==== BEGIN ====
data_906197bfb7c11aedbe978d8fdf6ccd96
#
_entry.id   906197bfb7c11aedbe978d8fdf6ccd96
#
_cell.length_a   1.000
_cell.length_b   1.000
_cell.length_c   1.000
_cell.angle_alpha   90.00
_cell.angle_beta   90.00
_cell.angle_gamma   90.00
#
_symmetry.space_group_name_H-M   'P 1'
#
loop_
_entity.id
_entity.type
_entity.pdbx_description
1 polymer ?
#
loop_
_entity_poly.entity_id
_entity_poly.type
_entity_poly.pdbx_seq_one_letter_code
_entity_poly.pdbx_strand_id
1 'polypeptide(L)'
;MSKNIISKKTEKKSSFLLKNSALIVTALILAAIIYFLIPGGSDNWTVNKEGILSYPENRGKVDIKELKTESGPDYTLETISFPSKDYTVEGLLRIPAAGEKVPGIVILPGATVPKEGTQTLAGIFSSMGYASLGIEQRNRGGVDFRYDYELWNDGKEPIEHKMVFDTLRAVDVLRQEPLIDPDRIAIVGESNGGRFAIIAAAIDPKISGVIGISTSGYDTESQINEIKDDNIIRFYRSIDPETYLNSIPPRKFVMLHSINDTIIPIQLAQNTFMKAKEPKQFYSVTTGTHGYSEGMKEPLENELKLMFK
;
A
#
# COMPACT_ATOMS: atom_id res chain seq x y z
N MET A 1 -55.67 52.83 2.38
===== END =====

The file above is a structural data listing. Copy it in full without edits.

data_906197bfb7c11aedbe978d8fdf6ccd96
#
_entry.id   906197bfb7c11aedbe978d8fdf6ccd96
#
_cell.length_a   1.000
_cell.length_b   1.000
_cell.length_c   1.000
_cell.angle_alpha   90.00
_cell.angle_beta   90.00
_cell.angle_gamma   90.00
#
_symmetry.space_group_name_H-M   'P 1'
#
loop_
_entity.id
_entity.type
_entity.pdbx_description
1 polymer ?
#
loop_
_entity_poly.entity_id
_entity_poly.type
_entity_poly.pdbx_seq_one_letter_code
_entity_poly.pdbx_strand_id
1 'polypeptide(L)'
;MSKNIISKKTEKKSSFLLKNSALIVTALILAAIIYFLIPGGSDNWTVNKEGILSYPENRGKVDIKELKTESGPDYTLETISFPSKDYTVEGLLRIPAAGEKVPGIVILPGATVPKEGTQTLAGIFSSMGYASLGIEQRNRGGVDFRYDYELWNDGKEPIEHKMVFDTLRAVDVLRQEPLIDPDRIAIVGESNGGRFAIIAAAIDPKISGVIGISTSGYDTESQINEIKDDNIIRFYRSIDPETYLNSIPPRKFVMLHSINDTIIPIQLAQNTFMKAKEPKQFYSVTTGTHGYSEGMKEPLENELKLMFK
;
A
#
# COMPACT_ATOMS: atom_id res chain seq x y z
N MET A 1 -55.67 52.83 2.38